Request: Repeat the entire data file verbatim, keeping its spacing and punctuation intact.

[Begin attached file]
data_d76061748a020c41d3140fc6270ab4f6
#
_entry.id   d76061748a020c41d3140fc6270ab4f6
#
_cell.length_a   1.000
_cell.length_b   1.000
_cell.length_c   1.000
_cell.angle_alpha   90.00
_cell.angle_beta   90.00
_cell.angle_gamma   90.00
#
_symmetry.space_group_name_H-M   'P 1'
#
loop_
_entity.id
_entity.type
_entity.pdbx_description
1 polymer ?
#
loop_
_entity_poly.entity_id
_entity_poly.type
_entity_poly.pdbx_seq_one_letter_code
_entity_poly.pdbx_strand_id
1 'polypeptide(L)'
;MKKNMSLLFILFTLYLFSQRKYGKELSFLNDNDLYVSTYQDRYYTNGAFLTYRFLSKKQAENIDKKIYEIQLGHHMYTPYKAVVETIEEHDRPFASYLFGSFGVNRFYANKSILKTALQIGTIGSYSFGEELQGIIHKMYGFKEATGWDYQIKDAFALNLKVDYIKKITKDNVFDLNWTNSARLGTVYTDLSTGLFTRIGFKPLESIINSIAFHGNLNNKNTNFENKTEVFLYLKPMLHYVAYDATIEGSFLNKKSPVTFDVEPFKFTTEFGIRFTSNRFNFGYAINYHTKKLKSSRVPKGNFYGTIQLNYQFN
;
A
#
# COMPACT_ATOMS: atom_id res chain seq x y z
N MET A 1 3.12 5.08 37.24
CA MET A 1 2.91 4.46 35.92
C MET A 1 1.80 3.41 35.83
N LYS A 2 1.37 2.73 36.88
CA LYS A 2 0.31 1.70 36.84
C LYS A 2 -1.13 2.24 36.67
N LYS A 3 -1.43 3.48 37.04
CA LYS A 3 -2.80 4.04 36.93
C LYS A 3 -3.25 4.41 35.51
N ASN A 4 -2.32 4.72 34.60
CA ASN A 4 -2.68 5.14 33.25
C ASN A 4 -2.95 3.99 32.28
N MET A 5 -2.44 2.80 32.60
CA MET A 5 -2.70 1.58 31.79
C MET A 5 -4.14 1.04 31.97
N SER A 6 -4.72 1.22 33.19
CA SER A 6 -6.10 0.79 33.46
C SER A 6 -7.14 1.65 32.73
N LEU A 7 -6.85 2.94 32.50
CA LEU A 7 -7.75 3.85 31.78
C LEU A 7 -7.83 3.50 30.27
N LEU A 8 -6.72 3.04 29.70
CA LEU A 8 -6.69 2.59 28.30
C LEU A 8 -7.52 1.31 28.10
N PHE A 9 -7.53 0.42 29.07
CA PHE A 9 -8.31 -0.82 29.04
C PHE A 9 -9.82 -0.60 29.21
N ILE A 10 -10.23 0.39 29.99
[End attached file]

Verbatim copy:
data_d76061748a020c41d3140fc6270ab4f6
#
_entry.id   d76061748a020c41d3140fc6270ab4f6
#
_cell.length_a   1.000
_cell.length_b   1.000
_cell.length_c   1.000
_cell.angle_alpha   90.00
_cell.angle_beta   90.00
_cell.angle_gamma   90.00
#
_symmetry.space_group_name_H-M   'P 1'
#
loop_
_entity.id
_entity.type
_entity.pdbx_description
1 polymer ?
#
loop_
_entity_poly.entity_id
_entity_poly.type
_entity_poly.pdbx_seq_one_letter_code
_entity_poly.pdbx_strand_id
1 'polypeptide(L)'
;MKKNMSLLFILFTLYLFSQRKYGKELSFLNDNDLYVSTYQDRYYTNGAFLTYRFLSKKQAENIDKKIYEIQLGHHMYTPYKAVVETIEEHDRPFASYLFGSFGVNRFYANKSILKTALQIGTIGSYSFGEELQGIIHKMYGFKEATGWDYQIKDAFALNLKVDYIKKITKDNVFDLNWTNSARLGTVYTDLSTGLFTRIGFKPLESIINSIAFHGNLNNKNTNFENKTEVFLYLKPMLHYVAYDATIEGSFLNKKSPVTFDVEPFKFTTEFGIRFTSNRFNFGYAINYHTKKLKSSRVPKGNFYGTIQLNYQFN
;
A
#
# COMPACT_ATOMS: atom_id res chain seq x y z
N MET A 1 3.12 5.08 37.24
CA MET A 1 2.91 4.46 35.92
C MET A 1 1.80 3.41 35.83
N LYS A 2 1.37 2.73 36.88
CA LYS A 2 0.31 1.70 36.84
C LYS A 2 -1.13 2.24 36.67
N LYS A 3 -1.43 3.48 37.04
CA LYS A 3 -2.80 4.04 36.93
C LYS A 3 -3.25 4.41 35.51
N ASN A 4 -2.32 4.72 34.60
CA ASN A 4 -2.68 5.14 33.25
C ASN A 4 -2.95 3.99 32.28
N MET A 5 -2.44 2.80 32.60
CA MET A 5 -2.70 1.58 31.79
C MET A 5 -4.14 1.04 31.97
N SER A 6 -4.72 1.22 33.19
CA SER A 6 -6.10 0.79 33.46
C SER A 6 -7.14 1.65 32.73
N LEU A 7 -6.85 2.94 32.50
CA LEU A 7 -7.75 3.85 31.78
C LEU A 7 -7.83 3.50 30.27
N LEU A 8 -6.72 3.04 29.70
CA LEU A 8 -6.69 2.59 28.30
C LEU A 8 -7.52 1.31 28.10
N PHE A 9 -7.53 0.42 29.07
CA PHE A 9 -8.31 -0.82 29.04
C PHE A 9 -9.82 -0.60 29.21
N ILE A 10 -10.23 0.39 29.99